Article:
.- A thousand voices echoed through the large Montreal cathedral for sung vespers Sept. 25 during the welcoming ceremony for a new religious community that is also new to the city and the continent. Seven monks and 10 nuns of the Monastic Jerusalem Communities arrived in the archdiocese Sept. 17 to run the Sanctuary of the Blessed Sacrament (Saint-Sacrement). Following an invitation from Jean-Claude Cardinal Turcotte, who presided at the vespers at Mary Queen of the World Cathedral, the Paris-based religious community decided to open its first North American monastery here.
Thirty-five-year-old Sr. Cecile has been a member of the community for the last 12 years. She said she had prayed for her community to come to Montreal for the last 10.
It became possible when the Blessed Sacrament Fathers decided that they could no longer run their sanctuary, located in the heart of Montreal in a trendy, artsy section called the Plateau Mont-Royal, because they did not have enough new vocations.
A lack of vocations has not been a problem for the Monastic Jerusalem Communities, which has only kept growing since its founding in Paris in 1975.
Contrary to most monastic communities, the fraternity chooses to live in the heart of a city instead of in a secluded, peaceful area. The fraternity consists of monks (brothers and priests) and nuns, who dedicate their life to prayer, contemplation and action. Most members work outside the monastery. Some have professional careers, such as computer programming and teaching; others work at whatever jobs they find.
The fraternity differs from many religious communities in North America in that it has relatively young members; the average age is below 35. And unlike most local religious communities, the monks and sisters wear a habit â blue robes and veils. In their first week in Montreal, it was not uncommon to see passers-by approach the monks and nuns to exchange a few words.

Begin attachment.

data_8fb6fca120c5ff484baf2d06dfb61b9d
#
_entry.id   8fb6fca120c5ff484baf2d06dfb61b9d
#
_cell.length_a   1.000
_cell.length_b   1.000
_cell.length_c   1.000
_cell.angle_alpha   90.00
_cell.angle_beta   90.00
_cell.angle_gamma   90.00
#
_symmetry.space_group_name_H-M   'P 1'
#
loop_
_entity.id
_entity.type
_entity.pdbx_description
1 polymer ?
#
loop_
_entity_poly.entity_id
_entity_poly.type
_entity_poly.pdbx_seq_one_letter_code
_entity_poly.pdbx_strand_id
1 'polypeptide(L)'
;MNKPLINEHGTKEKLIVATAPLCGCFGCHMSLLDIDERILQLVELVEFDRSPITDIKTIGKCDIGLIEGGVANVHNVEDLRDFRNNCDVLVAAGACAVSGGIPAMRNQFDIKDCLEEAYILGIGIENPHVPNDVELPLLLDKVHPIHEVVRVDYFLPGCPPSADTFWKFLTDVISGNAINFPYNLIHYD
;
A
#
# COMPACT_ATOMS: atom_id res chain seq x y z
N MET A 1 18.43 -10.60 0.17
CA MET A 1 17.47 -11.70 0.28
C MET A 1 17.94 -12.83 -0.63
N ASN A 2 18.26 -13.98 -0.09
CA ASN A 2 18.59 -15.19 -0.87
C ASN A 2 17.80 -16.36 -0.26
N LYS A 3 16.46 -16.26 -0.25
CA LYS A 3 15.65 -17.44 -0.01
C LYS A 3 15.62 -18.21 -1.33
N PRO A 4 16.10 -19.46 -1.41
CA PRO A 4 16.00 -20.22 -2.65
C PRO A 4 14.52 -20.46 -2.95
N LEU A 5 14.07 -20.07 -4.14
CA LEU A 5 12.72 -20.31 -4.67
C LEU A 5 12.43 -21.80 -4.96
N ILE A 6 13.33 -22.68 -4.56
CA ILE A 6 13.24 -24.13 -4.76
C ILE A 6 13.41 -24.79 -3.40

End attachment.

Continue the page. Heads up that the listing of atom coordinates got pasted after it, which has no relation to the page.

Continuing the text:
Founding a new community
The fraternity was established by Br. Pierre-Marie Delfieux. The diocesan priest had worked as a university chaplain at the Sorbonne in the late 1960s before he left to live in the desert with the Little Brothers of Jesus, a monastic community inspired by Charles de Foucauld.
Realizing that the desert wasnât in the sand but at the core of the city itself, returned to Paris and founded the Monastic Jerusalem Communities.
Currently, the community has urban monasteries in France, Belgium, Italy and now Canada. Its members represent 30 nationalities.
âIf young people are joining this movement, itâs because they realize the city can be inhumane in its spiritual, human and even material poverty,â said Sr. Cecile. âThose who discover Christ want to share their faith and show the happiness it can bring to people while living in the city.â
The monks and nuns welcome the public to join them in lauds, matins, vespers and Holy Eucharist nearly every day. The Sanctuary of the Blessed Sacrament is located at 500 Mont-Royal Ave. East.